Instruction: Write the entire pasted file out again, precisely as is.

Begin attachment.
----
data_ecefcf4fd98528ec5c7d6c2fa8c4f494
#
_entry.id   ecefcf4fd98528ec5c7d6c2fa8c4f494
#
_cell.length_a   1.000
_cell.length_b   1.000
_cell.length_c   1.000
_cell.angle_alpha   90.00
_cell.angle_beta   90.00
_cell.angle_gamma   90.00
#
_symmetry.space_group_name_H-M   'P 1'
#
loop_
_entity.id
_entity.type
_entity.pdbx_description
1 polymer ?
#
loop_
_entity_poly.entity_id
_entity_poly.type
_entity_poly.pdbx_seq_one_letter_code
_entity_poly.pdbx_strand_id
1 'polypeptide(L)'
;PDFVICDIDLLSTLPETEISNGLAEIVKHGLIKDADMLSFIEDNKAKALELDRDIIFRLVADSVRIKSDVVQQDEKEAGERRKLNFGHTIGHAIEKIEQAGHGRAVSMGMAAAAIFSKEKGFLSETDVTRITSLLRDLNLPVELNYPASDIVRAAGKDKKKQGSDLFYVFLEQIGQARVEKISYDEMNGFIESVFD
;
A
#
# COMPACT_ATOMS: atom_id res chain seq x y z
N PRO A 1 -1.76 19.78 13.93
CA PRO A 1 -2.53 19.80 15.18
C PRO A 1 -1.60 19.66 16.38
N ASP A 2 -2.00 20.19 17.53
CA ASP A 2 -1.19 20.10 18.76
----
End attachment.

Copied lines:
data_ecefcf4fd98528ec5c7d6c2fa8c4f494
#
_entry.id   ecefcf4fd98528ec5c7d6c2fa8c4f494
#
_cell.length_a   1.000
_cell.length_b   1.000
_cell.length_c   1.000
_cell.angle_alpha   90.00
_cell.angle_beta   90.00
_cell.angle_gamma   90.00
#
_symmetry.space_group_name_H-M   'P 1'
#
loop_
_entity.id
_entity.type
_entity.pdbx_description
1 polymer ?
#
loop_
_entity_poly.entity_id
_entity_poly.type
_entity_poly.pdbx_seq_one_letter_code
_entity_poly.pdbx_strand_id
1 'polypeptide(L)'
;PDFVICDIDLLSTLPETEISNGLAEIVKHGLIKDADMLSFIEDNKAKALELDRDIIFRLVADSVRIKSDVVQQDEKEAGERRKLNFGHTIGHAIEKIEQAGHGRAVSMGMAAAAIFSKEKGFLSETDVTRITSLLRDLNLPVELNYPASDIVRAAGKDKKKQGSDLFYVFLEQIGQARVEKISYDEMNGFIESVFD
;
A
#
# COMPACT_ATOMS: atom_id res chain seq x y z
N PRO A 1 -1.76 19.78 13.93
CA PRO A 1 -2.53 19.80 15.18
C PRO A 1 -1.60 19.66 16.38
N ASP A 2 -2.00 20.19 17.53
CA ASP A 2 -1.19 20.10 18.76